The first version of the smart contracts (which were also used in our MVP) were completed and audited almost a year ago. However, user feedback exposed two glaring shortcomings:

  1. No shared deposit
  2. No underbidding

So what’s a shared deposit all about? In the MVP, every event was a separate contract, and they did not talk to each other. This works fine if we only have one event at a time — but creates a UX nightmare if we have multiple events concurrently, because a user’s unused deposit becomes “trapped” within each event.

Example: Alice deposits 100 DAI on the event “What t-shirt will Vitalik wear tomorrow?” and she rents the “Rainbow Unicorn” Card for 10 DAI/day. Bob later takes the card from Alice when she had only paid 1 DAI out of her deposit, leaving Alice with 99 DAI. Later, Alice notices a new event “What will the price of ETH be next week?” which she wants to bet on, but she is unable to immediately participate as her 99 DAI remains in the t-shirt event contract, requiring her to withdraw and re-deposit into the new event. This is a terrible user flow.

Without shared deposits, Alice can’t rent either Card without withdrawing from another event first

Shared deposits, where we have a single Treasury contract which holds all user funds across all events, solves this problem. Each event remains a separate contract, but does not hold any funds. A user now only needs to make a single deposit, and the funds can be used across as many events as they wish.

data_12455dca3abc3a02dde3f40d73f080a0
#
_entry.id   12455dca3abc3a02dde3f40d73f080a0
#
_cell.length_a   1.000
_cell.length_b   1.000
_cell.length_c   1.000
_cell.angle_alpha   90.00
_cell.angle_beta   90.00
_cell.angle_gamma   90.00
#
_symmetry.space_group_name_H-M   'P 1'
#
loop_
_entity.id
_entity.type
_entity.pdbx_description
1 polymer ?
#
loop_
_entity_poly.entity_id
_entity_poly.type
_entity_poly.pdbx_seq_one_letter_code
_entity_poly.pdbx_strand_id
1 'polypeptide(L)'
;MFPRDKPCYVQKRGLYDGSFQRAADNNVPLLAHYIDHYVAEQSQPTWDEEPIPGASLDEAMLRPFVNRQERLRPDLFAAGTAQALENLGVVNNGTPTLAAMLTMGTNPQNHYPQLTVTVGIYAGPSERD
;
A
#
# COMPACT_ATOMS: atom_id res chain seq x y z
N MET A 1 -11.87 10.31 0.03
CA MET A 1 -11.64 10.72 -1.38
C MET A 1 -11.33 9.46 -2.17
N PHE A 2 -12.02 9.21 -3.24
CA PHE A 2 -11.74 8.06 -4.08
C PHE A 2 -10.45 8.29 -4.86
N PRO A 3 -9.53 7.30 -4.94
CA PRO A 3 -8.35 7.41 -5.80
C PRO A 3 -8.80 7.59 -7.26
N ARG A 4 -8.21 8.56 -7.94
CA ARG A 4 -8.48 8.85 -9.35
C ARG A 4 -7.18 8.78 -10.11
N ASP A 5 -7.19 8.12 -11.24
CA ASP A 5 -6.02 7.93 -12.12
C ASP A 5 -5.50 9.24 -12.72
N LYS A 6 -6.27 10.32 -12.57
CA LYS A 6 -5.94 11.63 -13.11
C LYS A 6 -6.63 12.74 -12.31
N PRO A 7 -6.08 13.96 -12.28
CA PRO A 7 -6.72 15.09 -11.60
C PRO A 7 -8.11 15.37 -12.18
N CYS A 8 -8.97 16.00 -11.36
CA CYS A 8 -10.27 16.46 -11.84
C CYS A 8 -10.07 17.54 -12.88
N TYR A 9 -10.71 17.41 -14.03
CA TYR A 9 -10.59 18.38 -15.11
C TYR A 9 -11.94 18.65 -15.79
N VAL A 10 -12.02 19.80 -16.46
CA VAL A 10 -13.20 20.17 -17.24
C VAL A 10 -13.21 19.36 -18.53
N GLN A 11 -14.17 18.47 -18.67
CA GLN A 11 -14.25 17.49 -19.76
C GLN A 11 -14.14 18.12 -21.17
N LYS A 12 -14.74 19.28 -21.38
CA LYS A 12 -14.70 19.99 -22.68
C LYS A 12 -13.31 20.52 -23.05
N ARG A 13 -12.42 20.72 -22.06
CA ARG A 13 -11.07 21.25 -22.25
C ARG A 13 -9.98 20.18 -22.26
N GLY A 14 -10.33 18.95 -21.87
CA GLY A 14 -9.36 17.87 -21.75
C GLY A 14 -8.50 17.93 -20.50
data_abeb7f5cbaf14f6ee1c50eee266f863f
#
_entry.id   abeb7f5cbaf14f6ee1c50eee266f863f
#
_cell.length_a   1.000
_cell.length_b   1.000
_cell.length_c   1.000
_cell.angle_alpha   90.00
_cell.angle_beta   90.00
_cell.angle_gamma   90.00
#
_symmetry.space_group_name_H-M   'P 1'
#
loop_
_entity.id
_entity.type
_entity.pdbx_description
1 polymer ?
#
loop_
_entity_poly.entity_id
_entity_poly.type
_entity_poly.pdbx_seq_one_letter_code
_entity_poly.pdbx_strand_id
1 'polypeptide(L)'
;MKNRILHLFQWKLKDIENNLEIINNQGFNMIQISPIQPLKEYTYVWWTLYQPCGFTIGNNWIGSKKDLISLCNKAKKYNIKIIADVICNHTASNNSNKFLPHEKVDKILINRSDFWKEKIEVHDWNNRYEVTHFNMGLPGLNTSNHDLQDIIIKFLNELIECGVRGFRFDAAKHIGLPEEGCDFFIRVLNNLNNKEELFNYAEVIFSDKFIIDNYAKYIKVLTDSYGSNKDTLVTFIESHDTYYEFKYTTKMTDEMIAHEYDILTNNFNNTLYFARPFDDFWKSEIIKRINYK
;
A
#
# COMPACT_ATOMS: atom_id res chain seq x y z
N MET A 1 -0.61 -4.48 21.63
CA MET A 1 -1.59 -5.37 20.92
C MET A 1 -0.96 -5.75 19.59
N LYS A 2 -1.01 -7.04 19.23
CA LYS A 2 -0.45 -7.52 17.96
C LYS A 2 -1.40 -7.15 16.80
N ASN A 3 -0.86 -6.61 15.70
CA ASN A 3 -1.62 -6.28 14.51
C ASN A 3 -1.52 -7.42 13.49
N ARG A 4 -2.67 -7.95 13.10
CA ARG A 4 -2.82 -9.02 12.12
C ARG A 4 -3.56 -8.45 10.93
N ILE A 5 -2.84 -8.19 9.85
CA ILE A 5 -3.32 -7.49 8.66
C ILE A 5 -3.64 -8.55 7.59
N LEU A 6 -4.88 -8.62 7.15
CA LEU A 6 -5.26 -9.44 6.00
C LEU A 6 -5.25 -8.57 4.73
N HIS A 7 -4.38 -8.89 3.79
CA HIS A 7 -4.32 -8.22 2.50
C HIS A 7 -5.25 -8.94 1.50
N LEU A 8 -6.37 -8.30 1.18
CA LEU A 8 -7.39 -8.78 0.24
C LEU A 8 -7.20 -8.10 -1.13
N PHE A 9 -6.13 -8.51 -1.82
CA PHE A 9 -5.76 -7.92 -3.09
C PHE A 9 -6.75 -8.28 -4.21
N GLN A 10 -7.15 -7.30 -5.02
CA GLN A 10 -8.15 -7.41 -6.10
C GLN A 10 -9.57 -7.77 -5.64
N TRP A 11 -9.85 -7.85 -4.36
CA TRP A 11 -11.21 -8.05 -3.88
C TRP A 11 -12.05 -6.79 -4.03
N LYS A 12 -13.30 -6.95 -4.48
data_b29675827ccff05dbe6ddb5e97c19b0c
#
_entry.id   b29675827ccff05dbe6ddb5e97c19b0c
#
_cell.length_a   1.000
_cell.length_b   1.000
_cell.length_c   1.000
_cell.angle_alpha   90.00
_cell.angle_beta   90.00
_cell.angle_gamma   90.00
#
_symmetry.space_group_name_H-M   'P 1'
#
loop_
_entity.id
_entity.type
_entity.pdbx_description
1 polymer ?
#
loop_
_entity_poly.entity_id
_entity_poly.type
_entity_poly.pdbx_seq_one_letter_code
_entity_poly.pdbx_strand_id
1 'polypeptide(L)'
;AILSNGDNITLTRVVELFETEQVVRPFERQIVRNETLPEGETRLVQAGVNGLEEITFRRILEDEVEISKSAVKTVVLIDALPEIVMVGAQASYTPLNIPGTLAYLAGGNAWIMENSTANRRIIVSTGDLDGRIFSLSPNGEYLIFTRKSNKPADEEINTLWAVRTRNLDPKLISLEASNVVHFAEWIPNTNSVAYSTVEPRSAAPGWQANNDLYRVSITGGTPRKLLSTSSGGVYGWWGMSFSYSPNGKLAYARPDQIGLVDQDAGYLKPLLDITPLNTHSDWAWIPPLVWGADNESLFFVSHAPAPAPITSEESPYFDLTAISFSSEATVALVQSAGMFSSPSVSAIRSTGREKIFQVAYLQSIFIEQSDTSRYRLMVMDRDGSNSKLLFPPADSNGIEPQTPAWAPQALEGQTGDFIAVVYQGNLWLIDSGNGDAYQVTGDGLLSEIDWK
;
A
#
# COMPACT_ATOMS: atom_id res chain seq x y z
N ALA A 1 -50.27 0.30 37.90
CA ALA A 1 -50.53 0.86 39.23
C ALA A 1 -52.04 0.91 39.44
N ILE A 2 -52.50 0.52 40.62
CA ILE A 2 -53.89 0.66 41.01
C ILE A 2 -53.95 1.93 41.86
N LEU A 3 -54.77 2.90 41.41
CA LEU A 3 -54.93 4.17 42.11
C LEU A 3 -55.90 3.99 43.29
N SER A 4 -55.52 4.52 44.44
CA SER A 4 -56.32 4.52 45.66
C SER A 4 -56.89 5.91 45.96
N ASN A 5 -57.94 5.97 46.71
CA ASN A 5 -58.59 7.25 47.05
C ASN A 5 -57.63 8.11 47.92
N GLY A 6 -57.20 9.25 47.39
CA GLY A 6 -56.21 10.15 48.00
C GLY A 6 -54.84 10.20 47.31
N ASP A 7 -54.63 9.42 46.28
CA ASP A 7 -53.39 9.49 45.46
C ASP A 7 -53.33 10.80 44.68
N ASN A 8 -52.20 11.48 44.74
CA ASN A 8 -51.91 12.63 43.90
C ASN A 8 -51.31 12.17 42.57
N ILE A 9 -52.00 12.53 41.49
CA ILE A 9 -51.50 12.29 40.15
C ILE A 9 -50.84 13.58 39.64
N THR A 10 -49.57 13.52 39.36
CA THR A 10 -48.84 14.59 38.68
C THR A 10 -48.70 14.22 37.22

What about “underbidding”? In the MVP, if a user wished to rent a Card but at a lower price than what was currently available, their only option was to wait for the price to drop and rent it manually. So for the traders out there, it’s as if only market orders were available on your favorite crypto exchange, and limit orders were not possible. We needed a way for users to “underbid” the current price, so that if the current owner ran out of the deposit, you could automatically become the new owner at the lower price.

Work on the above two features began immediately, and were completed in December, with audits coming back in January. Unfortunately, a potential exploit was discovered in the audit: the new underbidding-capable orderbook had introduced the possibility of a subtle form of DDoS attack, effectively allowing a user to fill an orderbook with spam and prevent anyone else from owning a Card (note that this would not have put user funds at risk).